US Premiere in Washington D.C. – 4/26/2017

US Capitol east side (By Martin Falbisoner, Wikimedia Commons)

Join us on April 26th in Washington D.C. for the US premiere of In the Name of Confucius and the launch of a new report Outsourced to China: Confucius Institutes and Soft Power in American Higher Education by the National Association of Scholars, co-hosted by the Alliance Defending Freedom.

Date: Wednesday, April 26, 2017

Time: 12:00 – 1:30 Luncheon, panel discussion, and Q&A (Lunch will be provided)
              1:30 – 3:00 Documentary screening and Q&A

Venue: Alliance Defending Freedom
                440 First Street NW, Suite 600, Washington, DC

This event is free and open to the public. RSVP Here.

Guests are welcome to attend all or part of the program, though we encourage all to attend both the panel discussion and the documentary screening.

Speakers:

Peter Wood, President, National Association of Scholars

Rebecca Sears, Media & Marketing Strategist, Alliance Defending Freedom

Rachelle Peterson, Director of Research Projects, National Association of Scholars and author of Outsourced to China

Mike Gonzalez, Senior Fellow, Davis Institute for National Security and Foreign Policy, The Heritage Foundation

Doris Liu, Director, In the Name of Confucius

Program

12:00 Lunch 
12:15 Welcome and Introduction from Peter Wood

12:20 Welcome from Rebecca Sears
12:25 Remarks by Rachelle Peterson 
12:35 Remarks by Mike Gonzalez 
12:45 Remarks by Doris Liu 
12:55 Remarks by David Kilgour

1:03 Q&A
1:25 Break
1:35 US premiere of In the Name of Confucius
2:35 Q&A
3:00 Conclusion

Direct questions to Rachelle Peterson, Peterson@nas.org or (917) 551-6770. RSVP Here.

About In the Name of Confucius

This is the first documentary exposé of the Chinese government’s multi-billion dollar Confucius Institute (CI), a Chinese language and culture program set up in partnership with foreign educational institutions. Since 2004, CIs have found their way into over 1,500 universities and schools worldwide.

When Canada’s largest school board, the TDSB, is slated to open the world’s largest Confucius Institute, the school trustees find themselves embroiled in a growing global controversy. Critics argue that the seemingly benign Confucius Institutes come at a significant cost—a loss of academic integrity, foreign influence, violations to human rights, and even potential infringements on national security. Beijing itself describes the CIs as an important part of China’s “overseas propaganda set up” and continues to open new institutes at a rate of one every week or two.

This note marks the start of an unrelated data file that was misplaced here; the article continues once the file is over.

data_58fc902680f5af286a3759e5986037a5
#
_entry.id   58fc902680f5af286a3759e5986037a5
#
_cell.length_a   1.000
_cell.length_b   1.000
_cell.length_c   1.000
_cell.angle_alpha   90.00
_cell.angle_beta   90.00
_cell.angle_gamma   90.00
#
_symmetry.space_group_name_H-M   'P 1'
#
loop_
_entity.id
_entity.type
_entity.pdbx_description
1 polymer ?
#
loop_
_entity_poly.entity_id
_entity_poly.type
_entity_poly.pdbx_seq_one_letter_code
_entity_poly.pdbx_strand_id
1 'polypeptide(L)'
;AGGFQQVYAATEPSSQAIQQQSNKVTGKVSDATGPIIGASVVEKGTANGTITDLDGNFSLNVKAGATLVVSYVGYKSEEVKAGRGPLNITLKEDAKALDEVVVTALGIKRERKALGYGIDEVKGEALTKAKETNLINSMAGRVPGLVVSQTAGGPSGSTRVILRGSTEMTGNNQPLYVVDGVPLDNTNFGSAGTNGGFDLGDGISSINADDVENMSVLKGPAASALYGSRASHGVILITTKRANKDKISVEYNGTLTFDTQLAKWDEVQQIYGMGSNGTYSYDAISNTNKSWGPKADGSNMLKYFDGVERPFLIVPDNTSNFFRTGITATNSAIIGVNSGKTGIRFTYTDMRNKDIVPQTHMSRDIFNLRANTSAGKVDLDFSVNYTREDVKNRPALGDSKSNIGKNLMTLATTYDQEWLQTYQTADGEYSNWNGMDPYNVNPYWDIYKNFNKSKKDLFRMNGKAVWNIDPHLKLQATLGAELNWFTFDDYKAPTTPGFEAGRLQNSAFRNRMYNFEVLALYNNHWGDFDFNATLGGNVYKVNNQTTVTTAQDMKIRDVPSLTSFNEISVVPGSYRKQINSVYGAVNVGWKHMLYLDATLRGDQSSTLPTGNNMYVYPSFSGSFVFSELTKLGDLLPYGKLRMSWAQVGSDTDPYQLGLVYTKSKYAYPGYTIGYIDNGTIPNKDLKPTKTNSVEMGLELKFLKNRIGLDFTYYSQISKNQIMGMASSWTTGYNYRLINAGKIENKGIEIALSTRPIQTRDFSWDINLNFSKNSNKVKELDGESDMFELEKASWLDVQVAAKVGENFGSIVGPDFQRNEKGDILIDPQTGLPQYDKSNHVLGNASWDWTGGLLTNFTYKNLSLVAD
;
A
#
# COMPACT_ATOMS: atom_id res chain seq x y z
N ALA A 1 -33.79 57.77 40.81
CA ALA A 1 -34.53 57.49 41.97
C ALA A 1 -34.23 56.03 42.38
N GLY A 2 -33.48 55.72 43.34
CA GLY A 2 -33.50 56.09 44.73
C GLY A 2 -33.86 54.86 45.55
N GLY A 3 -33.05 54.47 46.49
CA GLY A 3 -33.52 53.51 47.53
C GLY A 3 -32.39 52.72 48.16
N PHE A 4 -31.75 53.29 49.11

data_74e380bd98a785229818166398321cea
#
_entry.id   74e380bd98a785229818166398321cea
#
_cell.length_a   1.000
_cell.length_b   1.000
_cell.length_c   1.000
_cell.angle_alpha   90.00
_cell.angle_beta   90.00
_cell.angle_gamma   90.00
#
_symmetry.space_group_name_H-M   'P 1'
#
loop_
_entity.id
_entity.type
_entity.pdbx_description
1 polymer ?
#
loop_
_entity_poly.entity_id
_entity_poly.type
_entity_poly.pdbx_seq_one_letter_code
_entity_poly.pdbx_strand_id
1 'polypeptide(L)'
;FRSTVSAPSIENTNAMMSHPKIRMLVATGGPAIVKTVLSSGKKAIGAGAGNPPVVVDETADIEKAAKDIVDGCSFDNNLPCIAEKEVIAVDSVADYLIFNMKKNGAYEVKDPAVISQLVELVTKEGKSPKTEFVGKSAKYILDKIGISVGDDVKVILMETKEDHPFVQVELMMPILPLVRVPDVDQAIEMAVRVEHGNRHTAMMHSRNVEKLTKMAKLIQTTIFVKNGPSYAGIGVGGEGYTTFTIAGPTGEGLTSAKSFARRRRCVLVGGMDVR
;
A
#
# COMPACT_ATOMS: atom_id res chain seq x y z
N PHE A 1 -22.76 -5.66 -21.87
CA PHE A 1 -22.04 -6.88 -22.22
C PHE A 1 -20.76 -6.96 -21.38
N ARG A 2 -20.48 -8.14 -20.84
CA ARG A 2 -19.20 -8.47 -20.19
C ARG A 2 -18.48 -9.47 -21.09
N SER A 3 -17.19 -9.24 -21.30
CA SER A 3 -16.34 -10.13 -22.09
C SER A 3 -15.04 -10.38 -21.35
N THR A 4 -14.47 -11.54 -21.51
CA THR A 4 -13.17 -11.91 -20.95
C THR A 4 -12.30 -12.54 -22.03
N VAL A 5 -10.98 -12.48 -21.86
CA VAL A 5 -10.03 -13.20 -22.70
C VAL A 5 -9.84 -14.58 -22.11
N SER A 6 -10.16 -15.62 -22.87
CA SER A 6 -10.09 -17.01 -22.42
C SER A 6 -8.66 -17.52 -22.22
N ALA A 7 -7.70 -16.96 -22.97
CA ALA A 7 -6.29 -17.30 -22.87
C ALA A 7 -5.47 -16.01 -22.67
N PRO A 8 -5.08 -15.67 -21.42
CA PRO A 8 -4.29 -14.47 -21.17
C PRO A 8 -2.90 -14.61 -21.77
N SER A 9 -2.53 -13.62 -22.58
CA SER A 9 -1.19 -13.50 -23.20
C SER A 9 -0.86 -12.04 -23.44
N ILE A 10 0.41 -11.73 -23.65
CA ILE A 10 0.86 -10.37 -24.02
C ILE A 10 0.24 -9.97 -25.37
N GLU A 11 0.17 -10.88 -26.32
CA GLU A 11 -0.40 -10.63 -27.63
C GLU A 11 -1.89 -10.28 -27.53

Joined by one former CI instructor whose defection and discrimination complaint let to the first ever closure of a CI on a North American campus, hundreds of disgruntled parents launch an anti-CI campaign. They were soon confronted by CI supporters, allegedly rallied by the Chinese consulate. The school board then turned into a battleground as the tension between the two camps grows—culminating in a vote that will decide the fate of the CI partnership. What will the school board choose: principles or interests?

The re-enactments star the reigning Miss World Canada, Anastasia Lin.

About Outsourced to China

Confucius Institutes are teaching and research centers located at colleges and universities, underwritten by the Chinese government. More than 100 Confucius Institutes are in operation at American campuses.

Confucius Institutes frequently attract scrutiny because of their close ties to the Chinese government. They are largely funded by a Chinese government agency, which screens teachers and selects textbooks. A stream of stories indicates that intellectual freedom, merit-based hiring policies, and other foundational principles of American higher education have received short shrift in Confucius Institutes.

This report includes case studies at twelve Confucius Institutes—two in New Jersey and ten in New York—making it one of the most thorough examinations of Confucius Institutes. It documents the hiring policies, funding arrangements, contracts signed by the university, pressure on affiliated faculty members, and more.

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